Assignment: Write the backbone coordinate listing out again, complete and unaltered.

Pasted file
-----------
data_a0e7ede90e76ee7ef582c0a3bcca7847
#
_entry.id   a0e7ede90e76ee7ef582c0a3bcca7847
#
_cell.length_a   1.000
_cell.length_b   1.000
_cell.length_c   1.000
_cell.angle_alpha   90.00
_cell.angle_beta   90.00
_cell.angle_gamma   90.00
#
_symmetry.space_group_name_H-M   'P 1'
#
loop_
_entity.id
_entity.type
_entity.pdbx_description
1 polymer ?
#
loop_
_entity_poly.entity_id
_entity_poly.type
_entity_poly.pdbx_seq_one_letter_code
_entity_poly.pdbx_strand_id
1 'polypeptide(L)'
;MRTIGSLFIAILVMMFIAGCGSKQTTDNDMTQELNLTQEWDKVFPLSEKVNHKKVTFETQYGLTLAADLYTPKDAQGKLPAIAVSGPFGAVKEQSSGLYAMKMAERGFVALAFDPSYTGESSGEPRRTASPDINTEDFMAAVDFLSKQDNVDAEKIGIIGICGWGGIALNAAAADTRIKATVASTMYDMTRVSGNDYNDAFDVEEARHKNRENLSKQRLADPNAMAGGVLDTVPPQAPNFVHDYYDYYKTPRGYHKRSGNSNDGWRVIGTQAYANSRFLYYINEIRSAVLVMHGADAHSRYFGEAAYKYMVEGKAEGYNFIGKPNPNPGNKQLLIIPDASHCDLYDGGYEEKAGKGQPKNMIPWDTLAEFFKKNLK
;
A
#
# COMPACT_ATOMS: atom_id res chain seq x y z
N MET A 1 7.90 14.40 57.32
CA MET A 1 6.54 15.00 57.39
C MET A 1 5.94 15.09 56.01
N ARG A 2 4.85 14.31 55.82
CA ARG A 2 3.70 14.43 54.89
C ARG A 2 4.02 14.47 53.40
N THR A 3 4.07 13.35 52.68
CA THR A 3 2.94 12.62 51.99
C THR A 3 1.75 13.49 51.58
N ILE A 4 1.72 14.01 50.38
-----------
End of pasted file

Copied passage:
data_a0e7ede90e76ee7ef582c0a3bcca7847
#
_entry.id   a0e7ede90e76ee7ef582c0a3bcca7847
#
_cell.length_a   1.000
_cell.length_b   1.000
_cell.length_c   1.000
_cell.angle_alpha   90.00
_cell.angle_beta   90.00
_cell.angle_gamma   90.00
#
_symmetry.space_group_name_H-M   'P 1'
#
loop_
_entity.id
_entity.type
_entity.pdbx_description
1 polymer ?
#
loop_
_entity_poly.entity_id
_entity_poly.type
_entity_poly.pdbx_seq_one_letter_code
_entity_poly.pdbx_strand_id
1 'polypeptide(L)'
;MRTIGSLFIAILVMMFIAGCGSKQTTDNDMTQELNLTQEWDKVFPLSEKVNHKKVTFETQYGLTLAADLYTPKDAQGKLPAIAVSGPFGAVKEQSSGLYAMKMAERGFVALAFDPSYTGESSGEPRRTASPDINTEDFMAAVDFLSKQDNVDAEKIGIIGICGWGGIALNAAAADTRIKATVASTMYDMTRVSGNDYNDAFDVEEARHKNRENLSKQRLADPNAMAGGVLDTVPPQAPNFVHDYYDYYKTPRGYHKRSGNSNDGWRVIGTQAYANSRFLYYINEIRSAVLVMHGADAHSRYFGEAAYKYMVEGKAEGYNFIGKPNPNPGNKQLLIIPDASHCDLYDGGYEEKAGKGQPKNMIPWDTLAEFFKKNLK
;
A
#
# COMPACT_ATOMS: atom_id res chain seq x y z
N MET A 1 7.90 14.40 57.32
CA MET A 1 6.54 15.00 57.39
C MET A 1 5.94 15.09 56.01
N ARG A 2 4.85 14.31 55.82
CA ARG A 2 3.70 14.43 54.89
C ARG A 2 4.02 14.47 53.40
N THR A 3 4.07 13.35 52.68
CA THR A 3 2.94 12.62 51.99
C THR A 3 1.75 13.49 51.58
N ILE A 4 1.72 14.01 50.38